If the approach of design follows the planning (as it happens in restyling), then some fixed points have to be decided in order to proceed freely with all the rest. For technical objects such as a motorbike, there can be an easy rule: parts which are mechanically interesting or well done have not to be covered, but left in plain sight. If possible it is to be preferred to redesign a technical part that is not satisfactory and make it part of the design, instead of covering it.
There is however one fundamental thing in our designing, the point of view of a motorbike is never perfectly lateral to the bike but is placed higher; let’s do not then only design a beautiful lateral view, often a good proportion of the lateral/superior volumes is more important that the lateral view.
Considering the difficulties of motorcycle design, we can interpret it as a multilevel design.
1A first level, global vision, a second level, more detailed, a third level, even more detailed, and so on. The first level is the most important, what the customer gets at first sight, what conveys you the pleasure or fun of an object.
I work following this rule.
Starting from the overall view (general volumes) and then following with the definition of more particular details: the tail, the front, the frame, etc. up to the screws.
Historically, the use and function of cars and motorbikes have always been different and hence also the respective design.
Now they are crossing, evolving in all directions.
Cars used to have as primary function transportation, while bikes were more linked to the idea of form (fun, taste, speed).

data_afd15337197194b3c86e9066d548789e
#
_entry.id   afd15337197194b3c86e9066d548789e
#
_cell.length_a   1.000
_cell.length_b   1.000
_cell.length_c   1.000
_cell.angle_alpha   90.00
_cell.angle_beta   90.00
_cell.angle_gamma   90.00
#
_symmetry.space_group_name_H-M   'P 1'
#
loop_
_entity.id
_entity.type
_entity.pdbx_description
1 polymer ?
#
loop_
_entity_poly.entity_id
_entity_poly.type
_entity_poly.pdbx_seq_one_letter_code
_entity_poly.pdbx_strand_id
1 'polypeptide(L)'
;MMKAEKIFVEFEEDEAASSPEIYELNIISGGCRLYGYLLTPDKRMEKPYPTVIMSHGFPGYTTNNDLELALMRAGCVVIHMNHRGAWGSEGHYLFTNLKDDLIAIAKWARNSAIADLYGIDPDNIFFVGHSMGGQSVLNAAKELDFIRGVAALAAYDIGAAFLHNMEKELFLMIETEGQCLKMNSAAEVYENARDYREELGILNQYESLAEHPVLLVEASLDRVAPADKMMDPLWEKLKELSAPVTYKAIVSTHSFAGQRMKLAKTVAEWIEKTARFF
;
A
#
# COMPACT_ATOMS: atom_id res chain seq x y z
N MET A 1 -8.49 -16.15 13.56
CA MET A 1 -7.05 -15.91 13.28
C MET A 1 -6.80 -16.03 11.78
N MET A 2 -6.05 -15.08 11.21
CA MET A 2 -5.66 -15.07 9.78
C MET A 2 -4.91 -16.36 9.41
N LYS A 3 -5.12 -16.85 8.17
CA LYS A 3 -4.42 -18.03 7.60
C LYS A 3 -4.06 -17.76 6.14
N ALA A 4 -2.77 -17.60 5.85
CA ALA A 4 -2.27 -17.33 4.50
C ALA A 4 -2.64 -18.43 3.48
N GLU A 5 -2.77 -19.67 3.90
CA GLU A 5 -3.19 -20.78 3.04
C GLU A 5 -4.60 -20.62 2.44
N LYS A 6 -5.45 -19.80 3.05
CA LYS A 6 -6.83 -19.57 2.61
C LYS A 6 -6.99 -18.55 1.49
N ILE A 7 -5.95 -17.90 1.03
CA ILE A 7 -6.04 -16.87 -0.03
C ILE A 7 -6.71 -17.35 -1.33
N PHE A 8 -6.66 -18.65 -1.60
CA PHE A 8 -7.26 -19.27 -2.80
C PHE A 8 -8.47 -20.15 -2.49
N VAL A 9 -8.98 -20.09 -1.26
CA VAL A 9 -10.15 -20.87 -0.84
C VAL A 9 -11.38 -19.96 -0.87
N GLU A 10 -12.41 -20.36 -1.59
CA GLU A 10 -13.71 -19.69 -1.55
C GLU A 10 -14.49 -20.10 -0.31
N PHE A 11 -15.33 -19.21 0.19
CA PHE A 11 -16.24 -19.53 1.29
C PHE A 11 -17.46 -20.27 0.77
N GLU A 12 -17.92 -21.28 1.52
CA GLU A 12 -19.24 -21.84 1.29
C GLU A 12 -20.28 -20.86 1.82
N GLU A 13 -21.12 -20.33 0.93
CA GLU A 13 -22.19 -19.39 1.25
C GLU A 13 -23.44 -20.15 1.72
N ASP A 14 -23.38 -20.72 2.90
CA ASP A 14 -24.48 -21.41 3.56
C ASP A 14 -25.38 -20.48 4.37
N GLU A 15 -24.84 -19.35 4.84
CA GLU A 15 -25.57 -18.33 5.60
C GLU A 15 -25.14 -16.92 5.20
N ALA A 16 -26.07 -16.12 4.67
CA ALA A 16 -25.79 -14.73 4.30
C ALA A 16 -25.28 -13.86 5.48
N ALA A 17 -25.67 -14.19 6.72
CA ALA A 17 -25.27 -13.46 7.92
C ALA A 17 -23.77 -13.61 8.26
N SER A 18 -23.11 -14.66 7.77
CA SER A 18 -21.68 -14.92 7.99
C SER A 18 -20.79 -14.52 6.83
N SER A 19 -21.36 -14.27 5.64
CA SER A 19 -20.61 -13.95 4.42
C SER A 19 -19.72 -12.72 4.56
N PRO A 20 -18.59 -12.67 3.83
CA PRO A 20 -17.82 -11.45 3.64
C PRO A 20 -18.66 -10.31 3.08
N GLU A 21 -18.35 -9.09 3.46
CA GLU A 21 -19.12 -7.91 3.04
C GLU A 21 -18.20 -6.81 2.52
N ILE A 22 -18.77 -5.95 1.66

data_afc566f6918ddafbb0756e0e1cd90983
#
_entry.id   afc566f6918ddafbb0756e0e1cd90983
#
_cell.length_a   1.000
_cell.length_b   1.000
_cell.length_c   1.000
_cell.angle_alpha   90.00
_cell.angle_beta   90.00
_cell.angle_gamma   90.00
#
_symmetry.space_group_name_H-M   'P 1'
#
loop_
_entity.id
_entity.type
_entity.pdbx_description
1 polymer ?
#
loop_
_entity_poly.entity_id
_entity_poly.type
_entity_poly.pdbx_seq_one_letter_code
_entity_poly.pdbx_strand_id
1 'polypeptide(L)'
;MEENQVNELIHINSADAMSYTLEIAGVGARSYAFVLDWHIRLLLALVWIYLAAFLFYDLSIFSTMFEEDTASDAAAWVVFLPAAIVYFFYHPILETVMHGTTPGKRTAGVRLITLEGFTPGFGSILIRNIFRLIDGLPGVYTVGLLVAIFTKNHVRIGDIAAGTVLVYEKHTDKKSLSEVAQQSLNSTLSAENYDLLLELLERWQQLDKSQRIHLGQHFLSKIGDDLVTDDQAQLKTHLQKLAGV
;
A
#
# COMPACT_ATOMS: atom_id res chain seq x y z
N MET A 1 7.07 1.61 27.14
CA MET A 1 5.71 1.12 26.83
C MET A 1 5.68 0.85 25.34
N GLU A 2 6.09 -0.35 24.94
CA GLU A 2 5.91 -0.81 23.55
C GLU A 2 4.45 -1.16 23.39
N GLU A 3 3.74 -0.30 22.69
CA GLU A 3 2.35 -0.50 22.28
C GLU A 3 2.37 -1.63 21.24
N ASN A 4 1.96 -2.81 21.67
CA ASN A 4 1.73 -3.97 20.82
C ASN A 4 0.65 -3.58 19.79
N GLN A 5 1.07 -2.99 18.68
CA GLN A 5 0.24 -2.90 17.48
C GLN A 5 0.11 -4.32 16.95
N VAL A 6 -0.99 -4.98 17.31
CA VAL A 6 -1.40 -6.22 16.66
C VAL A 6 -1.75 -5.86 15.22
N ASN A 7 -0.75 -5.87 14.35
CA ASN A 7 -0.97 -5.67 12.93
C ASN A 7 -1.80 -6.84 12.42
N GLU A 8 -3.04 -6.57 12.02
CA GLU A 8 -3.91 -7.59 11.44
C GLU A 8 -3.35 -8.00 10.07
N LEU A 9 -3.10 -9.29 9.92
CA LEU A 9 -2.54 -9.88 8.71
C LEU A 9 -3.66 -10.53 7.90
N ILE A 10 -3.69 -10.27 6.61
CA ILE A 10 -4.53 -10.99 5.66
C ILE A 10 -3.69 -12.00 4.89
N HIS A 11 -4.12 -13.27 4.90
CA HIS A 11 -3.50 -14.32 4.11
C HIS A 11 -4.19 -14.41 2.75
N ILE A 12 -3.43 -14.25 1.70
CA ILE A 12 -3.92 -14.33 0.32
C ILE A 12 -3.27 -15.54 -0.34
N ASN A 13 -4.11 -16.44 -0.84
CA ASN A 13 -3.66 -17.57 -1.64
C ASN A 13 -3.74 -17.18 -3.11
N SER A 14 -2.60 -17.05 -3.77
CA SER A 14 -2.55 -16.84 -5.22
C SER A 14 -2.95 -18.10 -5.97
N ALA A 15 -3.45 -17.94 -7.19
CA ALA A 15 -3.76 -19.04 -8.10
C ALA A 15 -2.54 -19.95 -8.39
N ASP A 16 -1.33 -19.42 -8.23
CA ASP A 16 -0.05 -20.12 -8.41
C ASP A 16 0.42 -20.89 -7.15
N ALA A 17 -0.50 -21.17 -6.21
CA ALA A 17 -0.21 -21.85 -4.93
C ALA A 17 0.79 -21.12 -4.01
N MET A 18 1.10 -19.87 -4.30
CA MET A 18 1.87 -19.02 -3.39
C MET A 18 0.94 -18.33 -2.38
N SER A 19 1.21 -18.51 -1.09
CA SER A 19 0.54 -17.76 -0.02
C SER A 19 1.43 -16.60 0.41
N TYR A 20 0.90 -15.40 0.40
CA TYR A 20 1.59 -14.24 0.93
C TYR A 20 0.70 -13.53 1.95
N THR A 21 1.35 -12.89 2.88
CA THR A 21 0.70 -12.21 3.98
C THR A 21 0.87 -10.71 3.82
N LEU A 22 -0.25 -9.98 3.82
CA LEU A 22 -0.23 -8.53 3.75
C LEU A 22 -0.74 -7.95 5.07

Today the market tends to fill any void, and therefore we have cars that are pure form and motorbikes which are pure function.
For motorbikes this change is by now consolidated on the market (i.e., scooter), while this new tendency for cars is still not predominant, and interests a smaller niche of the market; but I am sure that soon we will see cars with the engine in plain sight, “naked” as motorbikes.
New technologies have always influenced design as a fundamental part of its development process.
Personally the main contribution that I received and appreciated from modern technologies has been in production numbers.
Today it is easier to build a small series of motorbikes thanks to new technologies such as carbon fiber, LEDs, CNC machines, prototyping and new materials.
For example, prototyping and CNC milling applied to modern materials allow us to have a unique ABS piece, without the need of expensive and difficult injection moulding; furthermore, thanks to silicon stamps, we can build small series of copies in polyurethane with low costs.
Also polyelliptical headlights (even better with LED technology) contributed to overcome the limits of industrialization. They can be hided in a transparent Plexiglas fairing, shaping them without the need to homologate a new light as it was necessary before.
And finally carbon and laminates in general free us from structural boundaries of plastic, with mechanical and not only aesthetic improvements.
I am fond and always been a supporter of handiwork.
In motorcycle design handiwork is substantially clay modeling and the level of detail is high, but it requires time and economical resources for the reverse engineering process necessary to transform everything in digital form.